Different mechanisms take place to obtain the micro-aerobic environment appropriate for maintaining ATP production in host cells and bacteroids and for preserving, at the same time, nitrogenase activity in N2-fixing tissue. The first hindrance to the entry of oxygen into the infected cells is the mechanical diffusion barrier in the nodule parenchyma. Moreover, leghemoglobin is synthesized in the cytoplasm of the host cells. This oxygen-binding protein plays a major role in delivering oxygen to the bacteroid surface and accounts for the characteristic pink color of N2-fixing tissue. Efficient bacteriod respiration also restricts oxygen penetration into the cytoplasm. Finally, in most rhizobia the activity of an uptake hydrogenase is an additional help for protecting nitrogenase against the O2-poisoning.

o-Ketoglutarate

Infected cell cytoplasm t

Carbohydrates

Amino acids and transport compounds

LeghOem2oglobin

Leghemoglobin

Oxidative metabolism

Plastid

Amino acids and transport compounds

Oxidative metabolism o-Ketoglutarate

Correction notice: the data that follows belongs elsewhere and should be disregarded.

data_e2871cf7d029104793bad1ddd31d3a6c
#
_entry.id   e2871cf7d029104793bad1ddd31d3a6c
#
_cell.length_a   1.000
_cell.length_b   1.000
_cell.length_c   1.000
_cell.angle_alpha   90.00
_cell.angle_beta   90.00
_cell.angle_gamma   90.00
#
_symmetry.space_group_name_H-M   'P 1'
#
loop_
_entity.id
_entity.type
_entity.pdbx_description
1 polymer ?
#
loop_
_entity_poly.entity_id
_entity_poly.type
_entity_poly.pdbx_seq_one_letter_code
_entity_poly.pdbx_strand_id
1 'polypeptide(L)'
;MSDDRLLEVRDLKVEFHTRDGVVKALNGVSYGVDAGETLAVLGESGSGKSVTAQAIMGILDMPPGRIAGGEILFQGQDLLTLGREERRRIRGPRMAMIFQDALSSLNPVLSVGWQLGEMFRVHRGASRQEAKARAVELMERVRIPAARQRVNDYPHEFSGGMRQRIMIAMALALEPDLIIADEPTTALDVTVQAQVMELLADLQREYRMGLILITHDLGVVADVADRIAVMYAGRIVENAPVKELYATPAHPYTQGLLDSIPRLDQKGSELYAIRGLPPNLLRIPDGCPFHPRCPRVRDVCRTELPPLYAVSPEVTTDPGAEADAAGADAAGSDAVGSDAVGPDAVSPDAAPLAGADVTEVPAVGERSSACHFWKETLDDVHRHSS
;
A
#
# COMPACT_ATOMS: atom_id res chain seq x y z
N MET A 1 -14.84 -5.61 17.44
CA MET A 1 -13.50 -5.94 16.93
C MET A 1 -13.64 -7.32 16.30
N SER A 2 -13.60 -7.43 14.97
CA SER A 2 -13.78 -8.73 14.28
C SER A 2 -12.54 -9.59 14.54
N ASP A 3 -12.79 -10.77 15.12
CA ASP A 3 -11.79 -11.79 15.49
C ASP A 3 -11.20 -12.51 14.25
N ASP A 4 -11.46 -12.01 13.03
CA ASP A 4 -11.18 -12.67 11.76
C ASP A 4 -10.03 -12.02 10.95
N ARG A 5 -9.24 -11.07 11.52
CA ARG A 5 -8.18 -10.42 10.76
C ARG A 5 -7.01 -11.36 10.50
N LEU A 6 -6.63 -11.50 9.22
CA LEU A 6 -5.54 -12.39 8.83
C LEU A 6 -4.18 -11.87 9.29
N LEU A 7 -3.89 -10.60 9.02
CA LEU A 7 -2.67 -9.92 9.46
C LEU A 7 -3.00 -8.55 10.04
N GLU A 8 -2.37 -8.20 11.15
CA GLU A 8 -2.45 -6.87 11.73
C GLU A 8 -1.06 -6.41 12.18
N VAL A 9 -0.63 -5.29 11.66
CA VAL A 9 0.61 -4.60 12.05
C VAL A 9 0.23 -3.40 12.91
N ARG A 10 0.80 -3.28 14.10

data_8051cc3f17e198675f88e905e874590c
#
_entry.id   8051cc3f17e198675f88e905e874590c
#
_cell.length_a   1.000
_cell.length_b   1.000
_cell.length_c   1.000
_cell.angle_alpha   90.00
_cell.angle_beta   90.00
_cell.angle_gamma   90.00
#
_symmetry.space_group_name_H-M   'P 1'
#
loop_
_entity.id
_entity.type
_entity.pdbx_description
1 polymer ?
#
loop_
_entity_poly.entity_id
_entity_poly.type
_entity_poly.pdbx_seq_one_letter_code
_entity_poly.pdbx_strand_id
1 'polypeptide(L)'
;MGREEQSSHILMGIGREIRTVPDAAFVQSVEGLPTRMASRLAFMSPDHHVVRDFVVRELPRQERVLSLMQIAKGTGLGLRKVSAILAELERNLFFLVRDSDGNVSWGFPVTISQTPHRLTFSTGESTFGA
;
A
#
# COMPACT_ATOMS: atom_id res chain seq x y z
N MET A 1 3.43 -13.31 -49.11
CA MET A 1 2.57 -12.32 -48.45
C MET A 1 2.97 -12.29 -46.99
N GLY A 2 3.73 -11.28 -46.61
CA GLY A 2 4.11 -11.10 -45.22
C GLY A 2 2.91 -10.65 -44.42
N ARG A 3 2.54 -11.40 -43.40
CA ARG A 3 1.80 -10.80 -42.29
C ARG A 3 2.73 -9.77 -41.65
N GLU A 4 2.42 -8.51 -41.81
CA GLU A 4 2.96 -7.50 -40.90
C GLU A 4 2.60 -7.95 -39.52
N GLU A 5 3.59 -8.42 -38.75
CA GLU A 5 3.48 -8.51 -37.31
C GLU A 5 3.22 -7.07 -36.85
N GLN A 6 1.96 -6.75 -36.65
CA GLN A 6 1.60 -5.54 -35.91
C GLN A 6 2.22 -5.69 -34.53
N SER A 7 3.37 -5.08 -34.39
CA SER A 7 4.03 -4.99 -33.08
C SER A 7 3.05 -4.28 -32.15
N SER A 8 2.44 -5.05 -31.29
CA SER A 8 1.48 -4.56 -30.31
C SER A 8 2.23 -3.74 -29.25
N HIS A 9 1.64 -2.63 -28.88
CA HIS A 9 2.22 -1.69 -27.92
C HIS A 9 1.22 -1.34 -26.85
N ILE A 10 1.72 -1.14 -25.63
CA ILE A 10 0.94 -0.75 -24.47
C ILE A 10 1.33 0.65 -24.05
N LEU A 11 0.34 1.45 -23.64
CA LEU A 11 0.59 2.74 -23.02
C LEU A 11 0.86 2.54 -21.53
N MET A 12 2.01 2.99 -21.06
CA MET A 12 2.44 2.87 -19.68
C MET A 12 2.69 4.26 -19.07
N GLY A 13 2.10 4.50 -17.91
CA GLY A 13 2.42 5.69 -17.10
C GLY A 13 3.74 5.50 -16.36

Glutamate

Figure 4 A simplified diagram showing nitrogen fixation and ammonia assimilation in an infected cell of a legume root nodule. GOGAT glutamate synthase; GS, glutamine synthetase; N2ase, nitrogenase.

Glutamate

Amino acids and transport compounds

Symbiosome

Figure 4 A simplified diagram showing nitrogen fixation and ammonia assimilation in an infected cell of a legume root nodule. GOGAT glutamate synthase; GS, glutamine synthetase; N2ase, nitrogenase.

Bacteroids do not have enzymes for the ammonia assimilation. For this reason, the NH3 obtained from N2 reduction is released into the root cell where the assimilation occurs via GS-GOGAT pathway (Figure 4). This leads to production of glutamine, glutamate, and, successively, of other nitrogenous transport compounds. Some of these organic compounds are returned to the bacter-oids, but most are exported to the plant shoot via xylem.

In order to sustain N2 fixation, the host plant must supply the bacteroids with a carbon source, which arrives to the root nodule via phloem as sucrose. However, this sugar is metabolized in the host cell and converted to C4 dicarboxylates, principally malate. The dicarboxylates, in fact, are transported across the peribacteroid membrane, becoming the primary carbon source for the N2-fixing organisms.